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Beaver & Krause “Ragnarök (Electronic Funk)” (Limelight, 1969)

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Back in 1997, I spotted a tattered copy of Ragnarök in a New Orleans used-record shop. The sexuagenarian owner had carefully wrapped the entire cover with clear tape, as it was eroded and moldy with water damage. Intrigued, I asked the proprietor to play the record so I could determine if I wanted to drop the $34 he was asking for it. (At the time, that was a very large amount for me to spend on a used LP.) From the first seconds of the title track, I knew I had to have it, astronomical sum be damned. It sounded like the most sinister and strange dystopian-sci-fi-film theme this side of Gil Mellé’s Andromeda Strain score. Years later, I found a clean copy, but I’ve always kept the original to remind myself of that magical moment in NOLA that turned me on to the peculiar genius of synthesizer maestros Paul Beaver and Bernie Krause.

Before they cut Ragnarök, Beaver & Krause had put together the synth-demonstration box set The Nonesuch Guide To Electronic Music. It’s good for a listen or two, and then you put it on your shelf to impress collectors. In 1967, Beaver wilded out on a Moog in the Monkees’ “Star Collector.” And Krause played a key role in helping George Harrison record his 1969 Moog-powered LP Electronic Sound; side two was essentially Krause giving Harrison a synth tutorial, which Krause had no idea would be released and with which he wasn’t pleased. Around the same time, Krause and Beaver cut Ragnarök, their masterpiece—and, maddeningly, their hardest release to obtain. On the back cover, Beatles producer George Martin rhapsodizes about B&K’s Moog prowess: “Among the earliest to realize the potential of the instrument, their knowledge and technique of its use are unsurpassed.” The late studio wizard was on point.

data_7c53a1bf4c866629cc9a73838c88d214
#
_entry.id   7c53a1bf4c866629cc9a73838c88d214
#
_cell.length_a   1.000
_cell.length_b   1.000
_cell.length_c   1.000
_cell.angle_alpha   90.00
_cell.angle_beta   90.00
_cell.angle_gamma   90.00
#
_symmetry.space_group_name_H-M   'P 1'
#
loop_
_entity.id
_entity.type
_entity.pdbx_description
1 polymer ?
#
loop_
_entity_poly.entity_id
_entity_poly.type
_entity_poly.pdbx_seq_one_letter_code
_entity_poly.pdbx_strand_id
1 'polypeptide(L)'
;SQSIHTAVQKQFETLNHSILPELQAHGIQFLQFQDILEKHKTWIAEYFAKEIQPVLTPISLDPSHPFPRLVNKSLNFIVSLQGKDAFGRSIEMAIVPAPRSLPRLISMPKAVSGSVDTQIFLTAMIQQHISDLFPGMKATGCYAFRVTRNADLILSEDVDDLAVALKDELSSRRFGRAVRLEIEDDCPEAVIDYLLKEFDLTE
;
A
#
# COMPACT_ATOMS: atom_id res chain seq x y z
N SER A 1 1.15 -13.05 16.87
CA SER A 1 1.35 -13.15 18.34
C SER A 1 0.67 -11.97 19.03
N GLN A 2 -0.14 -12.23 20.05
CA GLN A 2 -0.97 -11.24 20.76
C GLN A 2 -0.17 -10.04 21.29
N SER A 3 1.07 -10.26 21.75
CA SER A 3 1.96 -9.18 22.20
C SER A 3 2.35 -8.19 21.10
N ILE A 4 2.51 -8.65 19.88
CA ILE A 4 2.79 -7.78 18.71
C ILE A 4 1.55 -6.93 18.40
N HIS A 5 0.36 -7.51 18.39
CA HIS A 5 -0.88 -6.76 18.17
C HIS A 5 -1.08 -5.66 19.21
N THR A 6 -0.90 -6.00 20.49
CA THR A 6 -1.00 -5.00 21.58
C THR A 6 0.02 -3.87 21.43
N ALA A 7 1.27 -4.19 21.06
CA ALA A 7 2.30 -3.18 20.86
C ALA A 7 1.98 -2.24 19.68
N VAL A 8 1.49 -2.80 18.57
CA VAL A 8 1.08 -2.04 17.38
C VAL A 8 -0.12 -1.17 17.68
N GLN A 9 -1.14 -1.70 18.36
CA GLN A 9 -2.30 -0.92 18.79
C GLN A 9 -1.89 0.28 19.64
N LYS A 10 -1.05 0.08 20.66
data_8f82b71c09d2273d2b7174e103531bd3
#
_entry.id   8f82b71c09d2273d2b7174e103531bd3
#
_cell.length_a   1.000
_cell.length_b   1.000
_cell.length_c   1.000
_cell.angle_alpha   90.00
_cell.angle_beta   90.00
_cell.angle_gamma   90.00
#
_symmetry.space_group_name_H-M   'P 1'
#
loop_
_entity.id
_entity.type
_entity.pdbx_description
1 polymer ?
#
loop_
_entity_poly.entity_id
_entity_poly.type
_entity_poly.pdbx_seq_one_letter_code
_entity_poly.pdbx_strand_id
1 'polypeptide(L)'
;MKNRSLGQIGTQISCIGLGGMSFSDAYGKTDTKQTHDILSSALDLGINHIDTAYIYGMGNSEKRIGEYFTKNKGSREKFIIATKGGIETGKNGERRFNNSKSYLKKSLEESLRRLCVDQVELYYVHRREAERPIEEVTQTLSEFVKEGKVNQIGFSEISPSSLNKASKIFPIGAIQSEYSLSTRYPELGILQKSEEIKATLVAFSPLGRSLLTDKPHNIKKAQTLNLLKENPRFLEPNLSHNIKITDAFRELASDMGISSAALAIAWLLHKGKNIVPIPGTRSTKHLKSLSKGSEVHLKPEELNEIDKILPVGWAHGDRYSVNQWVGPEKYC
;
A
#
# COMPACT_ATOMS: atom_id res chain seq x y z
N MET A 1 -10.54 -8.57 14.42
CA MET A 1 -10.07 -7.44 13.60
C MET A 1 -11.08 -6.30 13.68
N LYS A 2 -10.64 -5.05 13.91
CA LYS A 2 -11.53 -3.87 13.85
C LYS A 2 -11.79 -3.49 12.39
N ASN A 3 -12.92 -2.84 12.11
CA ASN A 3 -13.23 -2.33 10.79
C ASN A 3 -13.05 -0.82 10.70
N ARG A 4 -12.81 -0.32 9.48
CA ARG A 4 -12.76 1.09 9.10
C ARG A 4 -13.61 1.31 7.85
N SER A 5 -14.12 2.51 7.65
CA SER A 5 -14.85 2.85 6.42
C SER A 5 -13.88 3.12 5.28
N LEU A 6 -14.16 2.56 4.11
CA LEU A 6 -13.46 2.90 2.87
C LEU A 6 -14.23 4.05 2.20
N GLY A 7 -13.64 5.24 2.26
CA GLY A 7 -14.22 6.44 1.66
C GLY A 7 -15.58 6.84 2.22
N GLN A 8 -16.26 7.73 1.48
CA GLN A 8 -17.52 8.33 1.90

Dropping the needle on Ragnarök, following the spook-out of “Ragnarök,” you get 180º’d by the folky ballad on Moog and 12-string guitar that is “The Fisherman.” It features Krause’s earnest, not-unpleasant vocals that verge on sentimentality and lyrics that derive from an 8th-century poem by Chinese writer Li Po. “Circle X” is an incredibly ominous and anguished piece of imaginary horror-flick musick that could’ve fit in well on David Lynch’s Eraserhead soundtrack. “Dr. Fox”—featuring kooky lyrics by Leonard Lipton, author of “Puff, The Magic Dragon”—is one of the zaniest electro-pop/pseudo-circus-music jams you (n)ever did hear. Heard while tripping on acid, “Dr. Fox” will reduce you to tears of hysterical laughter, especially the part where Krause sings, “Dr. Fox built the freaking brain box that freaks me out/Every time he plugs me in, I spin, I spin, I spin [chuckle], I spin” over bleeping-and-blorping synth spasms.

Similarly, you will not keep a straight face when hearing “Moogy Blues Funk,” an absurdly jaunty old-time ditty that’s gussied up with thickly distorted Moog belches. By contrast, “As I Hear It” boasts such a beautifully wistful melody that you just know it broke the hearts of Boards Of Canada when they (probably) heard it in the early ’90s. “Fountains Of The Dept. Of Water & Power” is a veritable wonderland of Moog-y ostinatos while “33rd Stanza Of A Hymn To Sancho Panza” conjures vertiginous space-synth menace. “Changes” and “Interplay”—which come from a film score called Breakthrough—are alternately stately and whimsical synthesizer studies, with a rare use of drums on the former.

This very odd LP has never been reissued on vinyl or CD. If there’s a good reason for this, music-industry sages, please inform us. Somebody—legitimately or not—needs to bring Ragnarök back into circulation. -Buckley Mayfield

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